"Our Position Is Thoroughly Identified With the Institution of Slavery."

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Next year marks the 150th anniversary of the beginning of the Civil War, and while some white Southerners have chosen to commemorate it with an acknowledgment that the war was absolutely about slavery, others would rather revel in the fantasy that the "peculiar institution" had nothing to do with it:

Jeff Antley, a member of the Sons of Confederate Veterans and the Confederate Heritage Trust, is organizing the secession ball in Charleston and a 10-day re-enactment of the Confederate encampment at Fort Sumter, where the first shots of the war were fired on April 12, 1861. He said these events were not about modern politics but were meant to honor those South Carolinians who signed the state’s ordinance of secession on Dec. 20, 1860, when it became the first state to dissolve its union with the United States. [...]

“We’re celebrating that those 170 people risked their lives and fortunes to stand for what they believed in, which is self-government,” Mr. Antley said. “Many people in the South still believe that is a just and honorable cause. Do I believe they were right in what they did? Absolutely,” he said, noting that he spoke for himself and not any organization. “There’s no shame or regret over the action those men took.”

In Montgomery, Alabama -- at one time, a hotbed of violence in defense of apartheid -- neo-Confederate sympathizers are celebrating the anniversary with a parade, as well as a "mock swearing-in" of Jefferson Davis, the sole president of the Confederacy. Incidentally, this is what Davis -- senator from Mississippi -- had to say about the prospect of secession, in the final months of 1860, shortly before his state left the Union in rebellion:

"The recent declaration of the candidate and leaders of the Black Republican Party must suffice to convince many who have formerly doubted the purpose to attack the institution of slavery in the states. The undying opposition to slavery in the United States means war upon it, where it is, not where it is not."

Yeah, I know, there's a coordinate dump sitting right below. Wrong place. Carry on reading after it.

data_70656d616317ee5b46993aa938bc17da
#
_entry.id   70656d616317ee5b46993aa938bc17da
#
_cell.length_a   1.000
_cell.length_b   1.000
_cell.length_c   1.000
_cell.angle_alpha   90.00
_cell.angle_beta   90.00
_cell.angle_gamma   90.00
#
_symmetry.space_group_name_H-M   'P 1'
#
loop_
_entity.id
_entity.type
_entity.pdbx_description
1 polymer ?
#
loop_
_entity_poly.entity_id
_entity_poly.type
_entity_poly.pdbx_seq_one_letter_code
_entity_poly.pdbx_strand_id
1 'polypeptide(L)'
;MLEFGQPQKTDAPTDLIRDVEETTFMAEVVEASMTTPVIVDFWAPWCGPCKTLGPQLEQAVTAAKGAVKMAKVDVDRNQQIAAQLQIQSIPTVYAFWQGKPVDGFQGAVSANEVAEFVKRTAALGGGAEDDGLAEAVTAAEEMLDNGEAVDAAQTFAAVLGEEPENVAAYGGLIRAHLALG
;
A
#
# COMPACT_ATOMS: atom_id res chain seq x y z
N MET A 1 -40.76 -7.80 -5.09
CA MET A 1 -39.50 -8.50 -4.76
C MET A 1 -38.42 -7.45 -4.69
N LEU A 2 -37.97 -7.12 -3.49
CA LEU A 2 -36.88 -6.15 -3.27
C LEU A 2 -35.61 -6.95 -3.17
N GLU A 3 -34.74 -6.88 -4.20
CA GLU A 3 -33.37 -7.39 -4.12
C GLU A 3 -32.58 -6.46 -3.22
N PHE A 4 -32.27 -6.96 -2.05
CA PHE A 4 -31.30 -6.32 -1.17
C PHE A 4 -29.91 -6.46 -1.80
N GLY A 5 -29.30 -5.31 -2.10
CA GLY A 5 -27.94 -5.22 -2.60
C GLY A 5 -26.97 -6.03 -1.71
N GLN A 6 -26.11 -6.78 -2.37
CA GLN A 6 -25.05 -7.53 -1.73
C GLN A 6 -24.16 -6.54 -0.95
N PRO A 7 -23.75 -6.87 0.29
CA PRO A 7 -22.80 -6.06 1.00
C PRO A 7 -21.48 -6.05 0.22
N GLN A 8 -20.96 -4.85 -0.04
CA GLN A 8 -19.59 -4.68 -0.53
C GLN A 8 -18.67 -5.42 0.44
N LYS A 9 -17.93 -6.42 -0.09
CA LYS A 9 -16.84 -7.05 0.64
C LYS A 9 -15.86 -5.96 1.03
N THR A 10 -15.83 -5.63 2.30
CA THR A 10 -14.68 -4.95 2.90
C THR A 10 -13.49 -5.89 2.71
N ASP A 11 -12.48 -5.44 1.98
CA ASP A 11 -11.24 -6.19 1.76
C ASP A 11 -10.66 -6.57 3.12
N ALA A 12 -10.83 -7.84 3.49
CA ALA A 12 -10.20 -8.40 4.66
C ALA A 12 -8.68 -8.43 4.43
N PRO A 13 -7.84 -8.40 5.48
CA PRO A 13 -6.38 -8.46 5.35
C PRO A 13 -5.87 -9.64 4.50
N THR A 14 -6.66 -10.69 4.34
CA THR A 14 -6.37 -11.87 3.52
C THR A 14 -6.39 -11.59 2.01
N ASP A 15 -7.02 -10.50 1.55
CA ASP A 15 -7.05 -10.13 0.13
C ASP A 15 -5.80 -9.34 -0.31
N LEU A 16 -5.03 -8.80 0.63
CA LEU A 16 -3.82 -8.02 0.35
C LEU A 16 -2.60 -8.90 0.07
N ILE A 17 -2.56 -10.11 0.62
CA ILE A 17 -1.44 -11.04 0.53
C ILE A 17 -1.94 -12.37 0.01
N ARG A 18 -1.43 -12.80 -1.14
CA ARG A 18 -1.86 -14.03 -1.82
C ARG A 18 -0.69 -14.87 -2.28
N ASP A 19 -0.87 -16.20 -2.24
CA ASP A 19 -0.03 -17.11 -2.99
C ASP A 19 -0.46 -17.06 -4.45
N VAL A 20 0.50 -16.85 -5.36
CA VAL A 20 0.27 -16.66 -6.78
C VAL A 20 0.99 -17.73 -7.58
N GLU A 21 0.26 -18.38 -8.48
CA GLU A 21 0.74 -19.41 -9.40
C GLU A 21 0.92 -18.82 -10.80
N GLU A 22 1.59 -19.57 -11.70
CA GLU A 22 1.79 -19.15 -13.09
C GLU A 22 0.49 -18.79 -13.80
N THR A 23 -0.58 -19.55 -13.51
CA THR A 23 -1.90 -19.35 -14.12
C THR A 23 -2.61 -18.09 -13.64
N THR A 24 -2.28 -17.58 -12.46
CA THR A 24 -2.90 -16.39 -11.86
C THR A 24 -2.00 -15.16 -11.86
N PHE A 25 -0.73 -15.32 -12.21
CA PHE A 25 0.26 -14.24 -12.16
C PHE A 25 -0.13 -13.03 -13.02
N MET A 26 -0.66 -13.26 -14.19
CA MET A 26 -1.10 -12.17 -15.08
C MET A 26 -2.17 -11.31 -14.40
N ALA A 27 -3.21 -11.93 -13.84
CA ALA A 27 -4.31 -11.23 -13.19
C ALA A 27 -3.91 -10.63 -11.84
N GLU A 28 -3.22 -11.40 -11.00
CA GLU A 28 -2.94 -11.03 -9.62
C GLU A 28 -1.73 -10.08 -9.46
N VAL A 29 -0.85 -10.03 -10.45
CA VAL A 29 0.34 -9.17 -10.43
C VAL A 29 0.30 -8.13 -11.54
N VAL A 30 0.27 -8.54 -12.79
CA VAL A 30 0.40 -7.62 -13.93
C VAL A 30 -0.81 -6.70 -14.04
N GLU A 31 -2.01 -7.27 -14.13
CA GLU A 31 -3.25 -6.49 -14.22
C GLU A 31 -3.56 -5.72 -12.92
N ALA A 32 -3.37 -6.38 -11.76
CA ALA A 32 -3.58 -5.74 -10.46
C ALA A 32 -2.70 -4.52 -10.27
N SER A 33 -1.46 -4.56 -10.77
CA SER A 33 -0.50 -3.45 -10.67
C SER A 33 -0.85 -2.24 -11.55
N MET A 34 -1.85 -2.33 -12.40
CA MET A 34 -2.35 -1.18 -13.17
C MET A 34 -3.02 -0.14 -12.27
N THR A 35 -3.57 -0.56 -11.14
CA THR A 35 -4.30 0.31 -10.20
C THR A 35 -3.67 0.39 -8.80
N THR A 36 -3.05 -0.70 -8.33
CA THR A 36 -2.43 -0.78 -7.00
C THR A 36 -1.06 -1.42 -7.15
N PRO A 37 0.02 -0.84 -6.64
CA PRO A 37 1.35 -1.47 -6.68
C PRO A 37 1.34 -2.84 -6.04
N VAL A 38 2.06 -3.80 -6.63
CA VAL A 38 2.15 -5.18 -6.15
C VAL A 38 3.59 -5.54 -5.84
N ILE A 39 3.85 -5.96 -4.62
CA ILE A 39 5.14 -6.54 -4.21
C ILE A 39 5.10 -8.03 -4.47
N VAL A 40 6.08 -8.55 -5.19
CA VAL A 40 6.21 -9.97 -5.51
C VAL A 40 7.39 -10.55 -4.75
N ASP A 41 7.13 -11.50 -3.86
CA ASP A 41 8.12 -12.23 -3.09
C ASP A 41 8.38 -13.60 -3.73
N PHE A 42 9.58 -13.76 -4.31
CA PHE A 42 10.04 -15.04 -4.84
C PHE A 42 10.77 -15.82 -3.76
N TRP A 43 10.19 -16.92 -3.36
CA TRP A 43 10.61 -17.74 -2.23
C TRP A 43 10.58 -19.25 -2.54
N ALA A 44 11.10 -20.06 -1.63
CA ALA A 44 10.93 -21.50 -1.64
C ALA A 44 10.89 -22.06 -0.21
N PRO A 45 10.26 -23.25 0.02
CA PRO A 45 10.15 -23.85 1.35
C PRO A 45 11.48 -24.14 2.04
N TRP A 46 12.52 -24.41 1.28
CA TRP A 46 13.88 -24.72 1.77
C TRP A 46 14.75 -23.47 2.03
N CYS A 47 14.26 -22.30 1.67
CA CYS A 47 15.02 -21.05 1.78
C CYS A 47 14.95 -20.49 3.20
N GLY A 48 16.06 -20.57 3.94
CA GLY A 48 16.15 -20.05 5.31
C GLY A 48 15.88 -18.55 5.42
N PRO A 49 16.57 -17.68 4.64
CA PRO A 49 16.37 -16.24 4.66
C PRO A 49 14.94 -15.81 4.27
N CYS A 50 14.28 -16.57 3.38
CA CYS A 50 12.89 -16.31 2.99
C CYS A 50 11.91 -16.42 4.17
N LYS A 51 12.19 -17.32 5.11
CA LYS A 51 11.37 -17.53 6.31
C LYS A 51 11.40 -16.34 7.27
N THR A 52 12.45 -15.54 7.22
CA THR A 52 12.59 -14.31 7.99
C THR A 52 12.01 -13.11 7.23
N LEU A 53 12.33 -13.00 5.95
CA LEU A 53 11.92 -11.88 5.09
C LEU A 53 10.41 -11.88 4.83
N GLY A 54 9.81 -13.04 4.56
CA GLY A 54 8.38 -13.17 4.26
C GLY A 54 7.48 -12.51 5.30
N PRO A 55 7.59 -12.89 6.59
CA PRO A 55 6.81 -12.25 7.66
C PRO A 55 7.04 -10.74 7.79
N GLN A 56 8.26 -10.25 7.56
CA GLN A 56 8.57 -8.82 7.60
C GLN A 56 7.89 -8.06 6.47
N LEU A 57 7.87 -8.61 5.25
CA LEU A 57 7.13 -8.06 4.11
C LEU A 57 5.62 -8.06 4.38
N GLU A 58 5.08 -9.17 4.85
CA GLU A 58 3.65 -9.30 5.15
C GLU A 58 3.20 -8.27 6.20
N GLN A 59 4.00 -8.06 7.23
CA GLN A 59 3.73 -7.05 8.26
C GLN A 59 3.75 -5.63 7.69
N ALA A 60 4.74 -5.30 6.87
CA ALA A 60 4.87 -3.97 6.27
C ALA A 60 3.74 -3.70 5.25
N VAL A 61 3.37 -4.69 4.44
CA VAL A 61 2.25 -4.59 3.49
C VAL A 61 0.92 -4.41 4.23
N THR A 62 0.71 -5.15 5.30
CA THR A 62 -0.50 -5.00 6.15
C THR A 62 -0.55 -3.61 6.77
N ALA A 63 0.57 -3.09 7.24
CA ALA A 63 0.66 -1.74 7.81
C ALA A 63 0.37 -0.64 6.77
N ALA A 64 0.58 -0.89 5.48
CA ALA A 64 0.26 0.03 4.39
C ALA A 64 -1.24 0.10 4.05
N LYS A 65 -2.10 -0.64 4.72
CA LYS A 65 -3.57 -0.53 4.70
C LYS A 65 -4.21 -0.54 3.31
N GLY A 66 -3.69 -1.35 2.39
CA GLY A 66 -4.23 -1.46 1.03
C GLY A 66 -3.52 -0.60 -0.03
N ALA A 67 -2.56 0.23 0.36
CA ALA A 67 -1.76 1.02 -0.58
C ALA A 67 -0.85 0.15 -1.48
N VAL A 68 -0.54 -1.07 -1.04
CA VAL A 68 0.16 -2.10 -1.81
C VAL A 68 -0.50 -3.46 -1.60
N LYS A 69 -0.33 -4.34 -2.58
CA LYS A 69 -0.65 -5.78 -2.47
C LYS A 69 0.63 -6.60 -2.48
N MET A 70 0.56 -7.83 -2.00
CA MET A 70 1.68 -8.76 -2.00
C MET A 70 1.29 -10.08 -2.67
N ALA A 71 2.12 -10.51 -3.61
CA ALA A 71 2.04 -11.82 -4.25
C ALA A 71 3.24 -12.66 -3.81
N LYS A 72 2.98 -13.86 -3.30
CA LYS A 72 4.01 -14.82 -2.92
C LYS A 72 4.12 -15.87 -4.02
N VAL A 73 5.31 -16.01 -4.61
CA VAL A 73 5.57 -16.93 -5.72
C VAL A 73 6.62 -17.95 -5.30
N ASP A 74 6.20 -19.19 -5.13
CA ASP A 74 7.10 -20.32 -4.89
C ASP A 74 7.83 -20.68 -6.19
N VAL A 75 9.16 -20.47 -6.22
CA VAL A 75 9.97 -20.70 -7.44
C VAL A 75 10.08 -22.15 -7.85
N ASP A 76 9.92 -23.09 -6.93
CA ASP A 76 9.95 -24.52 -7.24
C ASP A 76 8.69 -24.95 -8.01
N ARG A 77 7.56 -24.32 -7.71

A few weeks later, on January 9, 1861, Mississippi issued its ordinance of secession:

Our position is thoroughly identified with the institution of slavery -- the greatest material interest of the world. Its labor supplies the product which constitutes by far the largest and most important portions of commerce of the earth. These products are peculiar to the climate verging on the tropical regions, and by an imperious law of nature, none but the black race can bear exposure to the tropical sun. These products have become necessities of the world, and a blow at slavery is a blow at commerce and civilization. That blow has been long aimed at the institution, and was at the point of reaching its consummation. There was no choice left us but submission to the mandates of abolition, or a dissolution of the Union, whose principles had been subverted to work out our ruin.

Ta-Nehisi Coates has already posted South Carolina's declaration of secession at his blog, but it's worth excerpting here, as those men -- unlike their present-day admirers -- weren't shy about their intentions:

A geographical line has been drawn across the Union, and all the States north of that line have united in the election of a man to the high office of President of the United States, whose opinions and purposes are hostile to slavery. He is to be entrusted with the administration of the common Government, because he has declared that that "Government cannot endure permanently half slave, half free," and that the public mind must rest in the belief that slavery is in the course of ultimate extinction.

This sectional combination for the submersion of the Constitution, has been aided in some of the States by elevating to citizenship, persons who, by the supreme law of the land, are incapable of becoming citizens; and their votes have been used to inaugurate a new policy, hostile to the South, and destructive of its beliefs and safety. On the 4th day of March next, this party will take possession of the Government. It has announced that the South shall be excluded from the common territory, that the judicial tribunals shall be made sectional, and that a war must be waged against slavery until it shall cease throughout the United States.

To those without the courage to face the deeds of their ancestors, the war was about "self-government." To the rest of us, this was treason in defense of slavery, and nothing will change that fact.

-- Jamelle Bouie

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